My current employer is not accepting my resignation. My official notice period is 30 days. It's been almost 10 days. I talked with my manager and he said, "I won't allow you to leave".

I already asked my new employer to extend my joining date so that I can fully serve the notice period. What should I do?

Can I leave the company without their acceptance? Can they hold my relieving letter?

  • 13
    If you search this site for "Relieving Letter", you will find many old similar questions with answers. For example, here is an old question with answers: workplace.stackexchange.com/questions/61576/… Commented Jun 14, 2022 at 6:39
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    I've never heard of a relieving letter. Don't you just inform your employer you're leaving, and then stop going in when your notice is up? Commented Jun 14, 2022 at 9:58
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    @OmarL In India dual employment is prohibited by law, so new company always ask for relieving letter from last employer, to see you're formally released from duty.
    – vector
    Commented Jun 14, 2022 at 10:01
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    Crikey! And I thought that US at-will employment was tough on employees. These seem like pretty dystopian employment laws. Commented Jun 14, 2022 at 15:00
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    @RBarryYoung At will sucks for workers when it lets them be fired at any time, but it does have a small upside for workers because they can quit at any time. Without notice or reason. Commented Jun 14, 2022 at 21:32

2 Answers 2


Just make sure that you have officially communicated the notice. Take a copy of email and save it your personal email or so. Tell the manager that you fully intend to leave and your last day is (date). Send an email after the conversation.

Take a backup of all your pay slips and any details such as tax documents. Serve the notice period truthfully.

Talk to the other company and explain the situation. They will likely accept the paystub and your resignation letter as proof of your employment and resignation. Formally request a relieving letter saying that you worked from this date to that date. Never mind if they won't provide one.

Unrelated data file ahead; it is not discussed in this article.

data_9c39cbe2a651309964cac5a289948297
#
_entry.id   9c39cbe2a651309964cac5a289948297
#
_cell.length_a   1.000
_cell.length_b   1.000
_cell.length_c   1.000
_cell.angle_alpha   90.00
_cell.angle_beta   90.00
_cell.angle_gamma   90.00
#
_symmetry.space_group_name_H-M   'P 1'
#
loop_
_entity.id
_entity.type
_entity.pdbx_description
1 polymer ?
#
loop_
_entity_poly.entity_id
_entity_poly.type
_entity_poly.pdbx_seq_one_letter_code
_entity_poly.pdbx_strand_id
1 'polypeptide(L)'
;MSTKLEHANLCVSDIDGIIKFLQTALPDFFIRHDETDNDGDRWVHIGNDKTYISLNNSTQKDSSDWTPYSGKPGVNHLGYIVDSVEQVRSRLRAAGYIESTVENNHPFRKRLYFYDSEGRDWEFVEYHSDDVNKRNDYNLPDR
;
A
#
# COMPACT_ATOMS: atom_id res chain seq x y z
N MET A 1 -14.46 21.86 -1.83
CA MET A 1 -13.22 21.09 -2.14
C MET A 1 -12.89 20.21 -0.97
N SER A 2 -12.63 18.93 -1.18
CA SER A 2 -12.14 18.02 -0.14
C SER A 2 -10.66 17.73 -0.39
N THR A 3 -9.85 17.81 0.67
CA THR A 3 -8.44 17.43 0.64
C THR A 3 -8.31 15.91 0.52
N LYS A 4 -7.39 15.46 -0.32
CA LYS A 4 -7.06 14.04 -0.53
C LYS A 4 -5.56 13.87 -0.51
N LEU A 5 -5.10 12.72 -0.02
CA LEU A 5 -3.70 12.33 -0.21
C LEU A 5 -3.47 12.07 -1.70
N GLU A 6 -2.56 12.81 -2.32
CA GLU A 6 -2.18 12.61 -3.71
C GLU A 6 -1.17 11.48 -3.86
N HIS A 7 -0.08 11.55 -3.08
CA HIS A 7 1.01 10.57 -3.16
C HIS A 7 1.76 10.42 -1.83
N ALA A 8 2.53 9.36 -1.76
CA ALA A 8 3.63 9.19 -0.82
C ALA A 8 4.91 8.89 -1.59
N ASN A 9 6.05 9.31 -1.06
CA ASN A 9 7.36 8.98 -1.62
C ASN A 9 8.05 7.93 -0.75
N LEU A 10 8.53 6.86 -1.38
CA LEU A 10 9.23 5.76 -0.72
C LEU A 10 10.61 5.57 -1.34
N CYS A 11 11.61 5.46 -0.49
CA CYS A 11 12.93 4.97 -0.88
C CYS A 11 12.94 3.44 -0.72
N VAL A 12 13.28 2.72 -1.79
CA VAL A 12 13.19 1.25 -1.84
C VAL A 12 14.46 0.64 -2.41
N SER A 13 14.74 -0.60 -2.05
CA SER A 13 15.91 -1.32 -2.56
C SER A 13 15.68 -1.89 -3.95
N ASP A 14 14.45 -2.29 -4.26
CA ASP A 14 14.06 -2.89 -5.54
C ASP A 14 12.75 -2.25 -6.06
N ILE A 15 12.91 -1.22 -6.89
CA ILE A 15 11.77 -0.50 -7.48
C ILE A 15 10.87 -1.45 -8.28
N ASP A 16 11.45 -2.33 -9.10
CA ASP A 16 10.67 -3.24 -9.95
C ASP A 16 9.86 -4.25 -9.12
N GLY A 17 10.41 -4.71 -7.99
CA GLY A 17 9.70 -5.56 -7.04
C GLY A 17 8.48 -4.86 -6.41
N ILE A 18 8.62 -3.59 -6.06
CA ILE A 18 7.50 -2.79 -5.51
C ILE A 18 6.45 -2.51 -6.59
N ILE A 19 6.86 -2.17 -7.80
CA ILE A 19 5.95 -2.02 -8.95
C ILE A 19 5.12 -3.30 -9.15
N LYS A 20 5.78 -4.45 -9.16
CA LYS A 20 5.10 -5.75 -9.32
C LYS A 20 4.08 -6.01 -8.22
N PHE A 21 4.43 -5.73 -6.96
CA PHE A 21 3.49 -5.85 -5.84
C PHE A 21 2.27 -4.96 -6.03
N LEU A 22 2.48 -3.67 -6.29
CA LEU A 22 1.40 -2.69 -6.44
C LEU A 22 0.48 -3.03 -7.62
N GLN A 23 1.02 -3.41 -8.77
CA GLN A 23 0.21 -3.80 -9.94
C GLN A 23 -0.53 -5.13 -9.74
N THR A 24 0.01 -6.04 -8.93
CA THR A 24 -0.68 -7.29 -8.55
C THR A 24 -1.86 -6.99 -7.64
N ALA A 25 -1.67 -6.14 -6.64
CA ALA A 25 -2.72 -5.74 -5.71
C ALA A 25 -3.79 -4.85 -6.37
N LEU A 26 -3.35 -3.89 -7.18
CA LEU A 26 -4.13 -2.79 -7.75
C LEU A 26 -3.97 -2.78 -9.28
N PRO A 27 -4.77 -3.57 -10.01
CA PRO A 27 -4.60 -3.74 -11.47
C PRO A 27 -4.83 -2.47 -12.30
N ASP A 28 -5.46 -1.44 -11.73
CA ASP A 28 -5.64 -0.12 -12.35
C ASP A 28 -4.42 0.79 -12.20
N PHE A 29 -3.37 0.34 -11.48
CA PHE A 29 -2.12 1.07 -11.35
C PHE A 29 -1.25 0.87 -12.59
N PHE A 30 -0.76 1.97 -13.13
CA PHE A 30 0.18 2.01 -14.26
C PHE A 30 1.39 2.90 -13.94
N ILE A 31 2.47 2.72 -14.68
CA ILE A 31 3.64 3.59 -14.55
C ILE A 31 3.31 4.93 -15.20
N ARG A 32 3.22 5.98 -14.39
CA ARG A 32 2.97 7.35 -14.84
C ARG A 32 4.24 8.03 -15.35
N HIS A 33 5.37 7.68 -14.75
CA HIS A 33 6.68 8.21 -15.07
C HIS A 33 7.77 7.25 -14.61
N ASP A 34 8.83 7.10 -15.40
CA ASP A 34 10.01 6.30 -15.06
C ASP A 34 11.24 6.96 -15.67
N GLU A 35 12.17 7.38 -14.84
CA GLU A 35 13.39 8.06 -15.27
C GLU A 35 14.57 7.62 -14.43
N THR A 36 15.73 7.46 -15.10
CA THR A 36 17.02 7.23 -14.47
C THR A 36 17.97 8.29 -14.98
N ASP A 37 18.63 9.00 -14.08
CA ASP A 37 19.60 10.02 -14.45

It is up to the employer to determine if they want to start the Knowledge transfer or just drag it out. This is a usual tactic to get you to stay at unfavorable circumstances. And never accept any counter offer, as it will be bad for you, as they can fire you on their own terms once replacement is found.

Also, remember that the law is on your side. Bonded labor is illegal and you have full right to leave a job you don't like.

  • Thanks for valuable suggestion Anish, my new company is top MNC and they're going to BGV, will it impact that process? although I already told them on email and this company is not accepting my resignation, so kindly extend my joining date so that I can fully serve the notice period, still waiting for their response
    – vector
    Commented Jun 14, 2022 at 10:39
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    @vector Just be upfront to them. It shouldn't be an issue. Its much common than you think. Commented Jun 14, 2022 at 11:36
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    @RobbieGoodwin I took that as being the fairly common handoff of duties, documentation, etc. when leaving a role. Possibly also including training of a replacement. Commented Jun 14, 2022 at 17:07
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    @MatthewRead That does sound logical and since I've only ever heard that called a "handover". I still wonder what exactly Anish actually meant. Commented Jun 14, 2022 at 17:12